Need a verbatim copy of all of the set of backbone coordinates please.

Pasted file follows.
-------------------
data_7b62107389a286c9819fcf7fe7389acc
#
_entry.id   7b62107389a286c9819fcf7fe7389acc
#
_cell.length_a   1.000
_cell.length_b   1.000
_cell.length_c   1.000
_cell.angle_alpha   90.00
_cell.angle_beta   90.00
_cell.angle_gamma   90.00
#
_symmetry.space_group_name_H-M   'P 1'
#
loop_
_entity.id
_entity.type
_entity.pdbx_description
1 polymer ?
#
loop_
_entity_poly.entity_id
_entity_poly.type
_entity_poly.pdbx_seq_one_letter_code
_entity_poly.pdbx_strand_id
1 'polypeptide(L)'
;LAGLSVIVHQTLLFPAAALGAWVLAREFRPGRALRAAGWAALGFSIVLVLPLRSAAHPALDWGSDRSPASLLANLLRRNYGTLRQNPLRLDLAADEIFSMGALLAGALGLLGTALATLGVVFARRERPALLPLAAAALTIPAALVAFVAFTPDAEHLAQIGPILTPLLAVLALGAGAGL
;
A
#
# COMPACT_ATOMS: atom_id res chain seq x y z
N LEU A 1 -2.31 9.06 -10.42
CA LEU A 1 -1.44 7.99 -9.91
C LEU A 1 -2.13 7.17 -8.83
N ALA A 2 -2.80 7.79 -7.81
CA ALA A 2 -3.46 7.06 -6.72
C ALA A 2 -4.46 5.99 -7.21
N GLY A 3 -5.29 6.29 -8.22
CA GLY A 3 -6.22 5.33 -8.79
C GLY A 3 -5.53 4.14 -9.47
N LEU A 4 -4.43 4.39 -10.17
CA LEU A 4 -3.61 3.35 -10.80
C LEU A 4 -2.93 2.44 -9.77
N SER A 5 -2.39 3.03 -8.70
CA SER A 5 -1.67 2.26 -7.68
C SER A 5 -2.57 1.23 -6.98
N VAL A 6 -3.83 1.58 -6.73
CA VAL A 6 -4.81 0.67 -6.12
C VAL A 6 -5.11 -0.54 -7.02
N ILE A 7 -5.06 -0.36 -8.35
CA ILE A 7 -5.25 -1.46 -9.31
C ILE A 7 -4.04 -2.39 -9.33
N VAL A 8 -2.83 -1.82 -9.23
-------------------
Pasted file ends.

data_7b62107389a286c9819fcf7fe7389acc
#
_entry.id   7b62107389a286c9819fcf7fe7389acc
#
_cell.length_a   1.000
_cell.length_b   1.000
_cell.length_c   1.000
_cell.angle_alpha   90.00
_cell.angle_beta   90.00
_cell.angle_gamma   90.00
#
_symmetry.space_group_name_H-M   'P 1'
#
loop_
_entity.id
_entity.type
_entity.pdbx_description
1 polymer ?
#
loop_
_entity_poly.entity_id
_entity_poly.type
_entity_poly.pdbx_seq_one_letter_code
_entity_poly.pdbx_strand_id
1 'polypeptide(L)'
;LAGLSVIVHQTLLFPAAALGAWVLAREFRPGRALRAAGWAALGFSIVLVLPLRSAAHPALDWGSDRSPASLLANLLRRNYGTLRQNPLRLDLAADEIFSMGALLAGALGLLGTALATLGVVFARRERPALLPLAAAALTIPAALVAFVAFTPDAEHLAQIGPILTPLLAVLALGAGAGL
;
A
#
# COMPACT_ATOMS: atom_id res chain seq x y z
N LEU A 1 -2.31 9.06 -10.42
CA LEU A 1 -1.44 7.99 -9.91
C LEU A 1 -2.13 7.17 -8.83
N ALA A 2 -2.80 7.79 -7.81
CA ALA A 2 -3.46 7.06 -6.72
C ALA A 2 -4.46 5.99 -7.21
N GLY A 3 -5.29 6.29 -8.22
CA GLY A 3 -6.22 5.33 -8.79
C GLY A 3 -5.53 4.14 -9.47
N LEU A 4 -4.43 4.39 -10.17
CA LEU A 4 -3.61 3.35 -10.80
C LEU A 4 -2.93 2.44 -9.77
N SER A 5 -2.39 3.03 -8.70
CA SER A 5 -1.67 2.26 -7.68
C SER A 5 -2.57 1.23 -6.98
N VAL A 6 -3.83 1.58 -6.73
CA VAL A 6 -4.81 0.67 -6.12
C VAL A 6 -5.11 -0.54 -7.02
N ILE A 7 -5.06 -0.36 -8.35
CA ILE A 7 -5.25 -1.46 -9.31
C ILE A 7 -4.04 -2.39 -9.33
N VAL A 8 -2.83 -1.82 -9.23